[The "digital now"] bears very little physical or psychological reference to our own state.  Its to distract us at every turn on the road.  Every digital landmark is an invitation to leave what you are doing now to go somewhere else and do something else....Not just is the digital now far from the present, but it is in direct competition with it.  And this is not just because am I absent from it but so are you. Not just are we absent from it, but so is everyone else, and therein lies its greatest convenience and horror....The challenge is to live in two streams of time that are parallel and almost simultaneous.  How does one live inside distraction?
Time warping technology challenges our deepest core because we are able to archive the past and some of it becomes hard to forget even as the current moment is increasingly unmemorable.  We want to clutch and we are left instead clutching at a series of static moments that like soap bubbles disappear when we touch them. By archiving everything we think that we can store it.  But time is not data; it cannot be stored.
Let me know if it resonates with you, as well.

Friday, November 1, 2013

Farm Friday

Once again, I failed to take photos of activities around the farm.  So, I'll share a quick list of some happenings:

  • Our granddaughter came for a visit.
  • We finished out the season at the farmers' market; it reopens next May.
  • I had two successful projects with my dehydrator:  dried shiitakes to use in soups this winter and flax/chia/sunflower crackers.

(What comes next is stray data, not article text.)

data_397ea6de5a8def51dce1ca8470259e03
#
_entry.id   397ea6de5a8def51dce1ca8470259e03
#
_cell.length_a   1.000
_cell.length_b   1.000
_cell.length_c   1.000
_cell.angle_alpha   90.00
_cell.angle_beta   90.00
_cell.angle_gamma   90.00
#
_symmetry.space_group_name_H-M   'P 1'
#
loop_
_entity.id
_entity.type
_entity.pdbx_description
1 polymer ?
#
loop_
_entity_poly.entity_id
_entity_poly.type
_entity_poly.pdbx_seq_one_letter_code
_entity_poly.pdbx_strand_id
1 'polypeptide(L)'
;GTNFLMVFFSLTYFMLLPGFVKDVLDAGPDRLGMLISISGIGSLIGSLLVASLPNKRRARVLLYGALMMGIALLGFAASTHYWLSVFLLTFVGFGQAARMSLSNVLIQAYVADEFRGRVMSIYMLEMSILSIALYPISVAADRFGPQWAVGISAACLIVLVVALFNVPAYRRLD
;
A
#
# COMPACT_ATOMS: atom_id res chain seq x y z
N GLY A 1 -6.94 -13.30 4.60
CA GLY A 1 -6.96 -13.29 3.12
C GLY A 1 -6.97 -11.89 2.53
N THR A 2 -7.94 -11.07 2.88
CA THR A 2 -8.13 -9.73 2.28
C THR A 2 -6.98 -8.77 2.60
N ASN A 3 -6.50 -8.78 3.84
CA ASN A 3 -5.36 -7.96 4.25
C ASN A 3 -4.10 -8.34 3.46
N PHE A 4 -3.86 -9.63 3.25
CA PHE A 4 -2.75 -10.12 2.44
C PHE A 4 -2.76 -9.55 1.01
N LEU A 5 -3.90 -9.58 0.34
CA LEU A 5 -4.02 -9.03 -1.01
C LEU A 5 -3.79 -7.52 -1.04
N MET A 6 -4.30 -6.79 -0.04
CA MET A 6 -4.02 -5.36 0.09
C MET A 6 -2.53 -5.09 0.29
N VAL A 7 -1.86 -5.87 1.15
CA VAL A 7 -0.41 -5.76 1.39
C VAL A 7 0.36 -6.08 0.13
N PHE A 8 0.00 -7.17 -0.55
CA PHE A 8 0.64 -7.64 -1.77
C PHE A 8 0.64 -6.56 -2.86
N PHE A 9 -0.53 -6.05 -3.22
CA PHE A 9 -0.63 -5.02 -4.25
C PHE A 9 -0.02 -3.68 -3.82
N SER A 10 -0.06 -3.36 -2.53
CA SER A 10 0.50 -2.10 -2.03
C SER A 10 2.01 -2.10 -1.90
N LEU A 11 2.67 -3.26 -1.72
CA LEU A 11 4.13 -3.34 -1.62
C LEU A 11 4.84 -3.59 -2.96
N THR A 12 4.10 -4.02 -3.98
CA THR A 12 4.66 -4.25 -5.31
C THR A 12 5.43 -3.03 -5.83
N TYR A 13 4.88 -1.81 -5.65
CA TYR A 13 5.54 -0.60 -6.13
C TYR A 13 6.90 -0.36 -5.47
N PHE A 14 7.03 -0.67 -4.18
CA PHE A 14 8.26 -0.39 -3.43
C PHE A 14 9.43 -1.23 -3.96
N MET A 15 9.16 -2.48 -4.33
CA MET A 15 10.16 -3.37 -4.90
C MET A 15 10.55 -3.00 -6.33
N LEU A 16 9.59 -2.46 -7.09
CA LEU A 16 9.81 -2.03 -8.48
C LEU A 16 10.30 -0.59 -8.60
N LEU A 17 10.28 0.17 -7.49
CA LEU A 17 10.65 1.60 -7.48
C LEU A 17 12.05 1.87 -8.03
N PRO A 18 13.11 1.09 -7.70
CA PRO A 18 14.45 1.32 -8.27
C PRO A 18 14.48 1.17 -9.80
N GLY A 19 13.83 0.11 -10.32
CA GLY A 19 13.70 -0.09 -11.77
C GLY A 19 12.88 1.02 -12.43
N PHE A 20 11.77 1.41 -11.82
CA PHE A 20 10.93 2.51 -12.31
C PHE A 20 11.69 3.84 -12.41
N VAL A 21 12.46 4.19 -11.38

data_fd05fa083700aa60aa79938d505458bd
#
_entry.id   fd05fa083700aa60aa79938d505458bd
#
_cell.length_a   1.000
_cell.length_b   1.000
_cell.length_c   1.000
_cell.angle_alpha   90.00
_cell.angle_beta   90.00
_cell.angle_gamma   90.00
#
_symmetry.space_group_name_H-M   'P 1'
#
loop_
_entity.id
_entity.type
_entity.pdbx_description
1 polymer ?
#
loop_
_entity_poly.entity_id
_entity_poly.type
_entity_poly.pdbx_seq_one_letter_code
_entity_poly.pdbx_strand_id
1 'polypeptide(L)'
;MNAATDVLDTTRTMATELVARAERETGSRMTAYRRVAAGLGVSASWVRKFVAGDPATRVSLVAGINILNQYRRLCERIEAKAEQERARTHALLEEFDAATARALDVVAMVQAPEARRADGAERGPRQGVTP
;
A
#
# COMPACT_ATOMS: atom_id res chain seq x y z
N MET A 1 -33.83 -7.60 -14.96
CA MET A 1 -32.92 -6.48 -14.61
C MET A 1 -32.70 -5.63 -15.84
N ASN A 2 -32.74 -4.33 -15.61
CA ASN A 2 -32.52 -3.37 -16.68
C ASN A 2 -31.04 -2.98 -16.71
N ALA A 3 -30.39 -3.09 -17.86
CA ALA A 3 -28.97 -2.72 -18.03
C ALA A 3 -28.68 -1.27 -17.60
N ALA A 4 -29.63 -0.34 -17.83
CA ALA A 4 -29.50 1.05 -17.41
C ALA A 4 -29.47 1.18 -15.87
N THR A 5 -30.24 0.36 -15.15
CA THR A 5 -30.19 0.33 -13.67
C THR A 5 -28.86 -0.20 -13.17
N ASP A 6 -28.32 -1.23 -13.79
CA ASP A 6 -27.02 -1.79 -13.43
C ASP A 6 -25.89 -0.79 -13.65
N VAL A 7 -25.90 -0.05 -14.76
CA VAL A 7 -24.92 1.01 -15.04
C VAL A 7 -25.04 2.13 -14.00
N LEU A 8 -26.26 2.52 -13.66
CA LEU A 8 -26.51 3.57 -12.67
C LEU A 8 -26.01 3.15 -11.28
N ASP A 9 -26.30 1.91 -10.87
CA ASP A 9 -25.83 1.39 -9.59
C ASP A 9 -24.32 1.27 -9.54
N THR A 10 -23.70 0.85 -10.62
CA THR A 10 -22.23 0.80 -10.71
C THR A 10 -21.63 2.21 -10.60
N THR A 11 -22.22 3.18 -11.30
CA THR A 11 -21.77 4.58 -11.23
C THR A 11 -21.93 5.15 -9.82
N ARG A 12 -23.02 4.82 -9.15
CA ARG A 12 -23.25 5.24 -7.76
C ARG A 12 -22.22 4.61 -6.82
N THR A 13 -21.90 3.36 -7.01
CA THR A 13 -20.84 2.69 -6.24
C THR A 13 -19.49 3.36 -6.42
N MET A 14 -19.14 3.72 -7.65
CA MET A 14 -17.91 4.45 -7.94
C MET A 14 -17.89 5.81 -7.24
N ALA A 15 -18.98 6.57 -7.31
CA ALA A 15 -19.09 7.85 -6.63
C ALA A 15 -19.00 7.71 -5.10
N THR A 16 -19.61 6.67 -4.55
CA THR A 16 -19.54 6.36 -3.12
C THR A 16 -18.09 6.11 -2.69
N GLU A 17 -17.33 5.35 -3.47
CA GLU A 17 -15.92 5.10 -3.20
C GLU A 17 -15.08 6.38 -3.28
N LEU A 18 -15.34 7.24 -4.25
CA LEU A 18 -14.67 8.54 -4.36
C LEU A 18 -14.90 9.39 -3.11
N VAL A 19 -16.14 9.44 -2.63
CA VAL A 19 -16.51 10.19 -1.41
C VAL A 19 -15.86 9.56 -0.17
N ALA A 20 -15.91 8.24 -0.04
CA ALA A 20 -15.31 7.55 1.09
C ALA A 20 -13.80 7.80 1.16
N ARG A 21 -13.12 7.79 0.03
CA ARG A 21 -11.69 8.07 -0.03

• I had two failed projects with my dehydrator:  raw butternut squash cookies (too thin) and sweet potato chips (too thick - I bought a 1mm food processor disk on ebay to attempt again since we have so many sweet potatoes; maybe I can make regular potato chips, as well).
  • As part of my effort to be more sustainable, I purchased eight plates at Goodwill to help replace paper plates (which we did compost) at our various meetings.  I'm also going to look into using scrap fabrics to make cloth napkins.  I like any events we host to be as low impact as possible.
  • Bill harvested the black beans after letting them dry on the plants and I sorted and stored them.  We love using black beans in a variety of dishes, especially the traditional Cuban black beans and yellow rice.
  • We were finally able to visit our friends who run Four Corners Farm in Rocky Mount on their annual customer appreciation day.
  • Tonight we're going to a local production of Macbeth with a twist - it's set in a 1920s New York speakeasy.
  • Tomorrow, after our CSA and other deliveries, we're heading to a local health food store.  The owner invited us to sell in front of her store and we've already gotten a couple of pre-orders. 
Have a great weekend!